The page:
Editor's note: As the race for governor builds to a climax, Florida voters will be bombarded with advertisements from the candidates. As the ads appear, they will be described and analyzed by the St. Petersburg Times.Candidate: Lawton Chiles, Democrat
Opponent: Gov. Bob Martinez, Republican incumbent
Producer of ad: Greer Margolis Mitchell & Associates of Washington, D.C.
The ad: Colleen O'Sullivan, a regional vice president of the Sierra Club, stands against a background of water and greenery to say, "If you look behind the slick ads, the fact is Bob Martinez is not protecting the environment. The federal government had to sue him when he failed to protect the Everglades. Big developers are now bankrolling his campaign. Florida needs real leadership on the environment."
Then we see Chiles in the familiar office with flags. "I love this beautiful state," he says. "As your governor, I'm going to fight to protect it. We've limited contributions so we could enforce environmental laws, make polluters pay the cost of cleanup and stop offshore drilling. Together, we can pass the Florida we love on to our children and grandchildren."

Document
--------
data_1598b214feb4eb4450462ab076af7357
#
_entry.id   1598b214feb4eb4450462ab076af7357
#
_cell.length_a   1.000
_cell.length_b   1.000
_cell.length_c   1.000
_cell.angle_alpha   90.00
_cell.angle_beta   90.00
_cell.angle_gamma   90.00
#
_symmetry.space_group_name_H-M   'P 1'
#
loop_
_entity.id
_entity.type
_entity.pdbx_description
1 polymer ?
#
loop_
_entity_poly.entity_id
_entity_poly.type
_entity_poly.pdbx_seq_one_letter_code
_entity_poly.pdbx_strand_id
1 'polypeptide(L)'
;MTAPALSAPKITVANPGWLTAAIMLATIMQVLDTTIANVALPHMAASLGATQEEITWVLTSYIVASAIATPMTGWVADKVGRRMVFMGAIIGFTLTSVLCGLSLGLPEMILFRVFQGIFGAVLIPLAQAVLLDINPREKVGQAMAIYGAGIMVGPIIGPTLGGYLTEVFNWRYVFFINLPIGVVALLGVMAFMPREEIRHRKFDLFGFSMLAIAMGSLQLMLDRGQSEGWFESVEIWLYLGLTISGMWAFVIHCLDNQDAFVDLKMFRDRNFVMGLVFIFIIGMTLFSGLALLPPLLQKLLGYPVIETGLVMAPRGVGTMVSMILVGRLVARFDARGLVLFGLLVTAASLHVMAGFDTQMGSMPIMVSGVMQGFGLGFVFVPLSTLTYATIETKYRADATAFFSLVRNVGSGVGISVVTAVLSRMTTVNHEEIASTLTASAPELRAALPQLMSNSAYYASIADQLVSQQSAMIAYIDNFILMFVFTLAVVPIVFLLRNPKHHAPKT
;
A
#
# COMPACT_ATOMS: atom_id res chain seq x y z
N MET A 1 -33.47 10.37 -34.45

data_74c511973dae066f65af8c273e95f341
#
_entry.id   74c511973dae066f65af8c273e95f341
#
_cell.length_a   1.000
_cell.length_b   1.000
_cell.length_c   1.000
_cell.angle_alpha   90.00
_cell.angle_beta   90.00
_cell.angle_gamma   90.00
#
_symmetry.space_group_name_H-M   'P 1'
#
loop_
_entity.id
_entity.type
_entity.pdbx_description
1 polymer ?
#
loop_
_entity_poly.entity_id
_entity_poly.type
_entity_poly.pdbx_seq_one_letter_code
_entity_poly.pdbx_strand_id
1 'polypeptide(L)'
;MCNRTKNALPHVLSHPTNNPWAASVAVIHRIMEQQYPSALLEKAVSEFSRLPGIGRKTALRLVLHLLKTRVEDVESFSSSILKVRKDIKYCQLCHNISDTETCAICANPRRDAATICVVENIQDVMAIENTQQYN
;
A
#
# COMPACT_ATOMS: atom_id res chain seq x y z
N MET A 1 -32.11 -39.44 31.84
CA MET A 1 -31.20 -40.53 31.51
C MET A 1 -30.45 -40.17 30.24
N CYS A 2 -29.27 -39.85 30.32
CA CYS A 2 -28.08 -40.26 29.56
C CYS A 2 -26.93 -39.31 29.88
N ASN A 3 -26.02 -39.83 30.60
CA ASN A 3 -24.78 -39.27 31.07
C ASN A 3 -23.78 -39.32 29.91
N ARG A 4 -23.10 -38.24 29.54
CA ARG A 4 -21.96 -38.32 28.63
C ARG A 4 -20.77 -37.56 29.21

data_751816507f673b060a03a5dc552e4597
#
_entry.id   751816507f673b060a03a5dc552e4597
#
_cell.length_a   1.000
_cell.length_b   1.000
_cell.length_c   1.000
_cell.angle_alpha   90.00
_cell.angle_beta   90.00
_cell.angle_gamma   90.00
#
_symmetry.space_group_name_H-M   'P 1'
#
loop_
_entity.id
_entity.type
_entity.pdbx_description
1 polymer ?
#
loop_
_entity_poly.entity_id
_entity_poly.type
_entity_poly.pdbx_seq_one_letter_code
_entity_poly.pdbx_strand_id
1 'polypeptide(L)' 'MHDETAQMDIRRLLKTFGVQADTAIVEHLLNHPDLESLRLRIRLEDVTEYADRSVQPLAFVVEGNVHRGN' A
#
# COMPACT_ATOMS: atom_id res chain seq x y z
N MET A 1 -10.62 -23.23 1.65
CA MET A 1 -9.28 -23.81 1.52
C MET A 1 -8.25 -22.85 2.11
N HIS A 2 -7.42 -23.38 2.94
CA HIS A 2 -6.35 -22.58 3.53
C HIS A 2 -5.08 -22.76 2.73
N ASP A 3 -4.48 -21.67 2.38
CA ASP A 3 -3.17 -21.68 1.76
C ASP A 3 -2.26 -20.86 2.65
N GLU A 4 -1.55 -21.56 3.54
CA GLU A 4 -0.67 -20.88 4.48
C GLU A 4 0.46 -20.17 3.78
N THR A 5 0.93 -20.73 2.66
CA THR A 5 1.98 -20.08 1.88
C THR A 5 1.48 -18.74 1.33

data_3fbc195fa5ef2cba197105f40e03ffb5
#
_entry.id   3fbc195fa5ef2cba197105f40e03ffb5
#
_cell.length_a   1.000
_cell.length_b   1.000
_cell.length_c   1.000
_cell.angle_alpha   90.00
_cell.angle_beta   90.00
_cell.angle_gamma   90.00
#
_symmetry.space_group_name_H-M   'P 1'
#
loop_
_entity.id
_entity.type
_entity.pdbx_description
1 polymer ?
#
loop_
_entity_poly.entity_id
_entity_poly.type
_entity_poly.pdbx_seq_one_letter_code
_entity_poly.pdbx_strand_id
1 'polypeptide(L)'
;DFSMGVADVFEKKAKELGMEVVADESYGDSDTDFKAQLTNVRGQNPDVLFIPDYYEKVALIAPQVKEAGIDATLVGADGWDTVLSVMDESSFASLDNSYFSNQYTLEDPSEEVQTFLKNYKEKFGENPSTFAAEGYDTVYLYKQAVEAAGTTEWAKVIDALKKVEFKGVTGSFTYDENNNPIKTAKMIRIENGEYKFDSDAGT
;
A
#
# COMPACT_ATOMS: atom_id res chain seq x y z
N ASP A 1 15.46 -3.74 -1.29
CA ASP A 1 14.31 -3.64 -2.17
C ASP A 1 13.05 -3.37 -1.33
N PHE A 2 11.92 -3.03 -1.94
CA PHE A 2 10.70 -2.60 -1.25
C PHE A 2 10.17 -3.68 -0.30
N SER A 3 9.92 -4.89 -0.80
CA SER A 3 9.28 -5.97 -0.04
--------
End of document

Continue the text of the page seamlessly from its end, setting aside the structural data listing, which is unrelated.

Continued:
Analysis: This not-so-slick ad tinkers with the truth to make its point.
Martinez has been attacked by environmentalists for many things, but the federal lawsuit filed in Miami in 1988 doesn't name the governor. It accuses the state Department of Environmental Regulation (DER) and the South Florida Water Management District of failing to protect water quality and prevent pollution in the Everglades as required by state and federal law.
Martinez has ultimate authority over both agencies, but federal officials have made it clear that the laws have been violated _ and the pollution has been worsening _ for at least 15 years.
Martinez takes credit for helping pull together an Everglades rescue plan, announced last month, that would require the sugar industry to help pay for some of the cleanup and would set aside up to 73,000 acres for water-filtering marshes. But the plan was criticized as "hollow" by a number of environmental groups. Even DER Secretary Dale Twachtmann, often perceived as development and industry's best friend in state government, said it's not tough enough. Martinez said it's a start.
It is true that roughly one-quarter of Martinez's $10.2-million in contributions has come from developers and others in the growth industry, such as real estate and construction. Once again, Chiles is saying his $100 limit on contributions will leave him free to fight the bad guys. But making the polluters pay for cleanup and keeping a ban on offshore drilling are things Martinez has promised to do, too.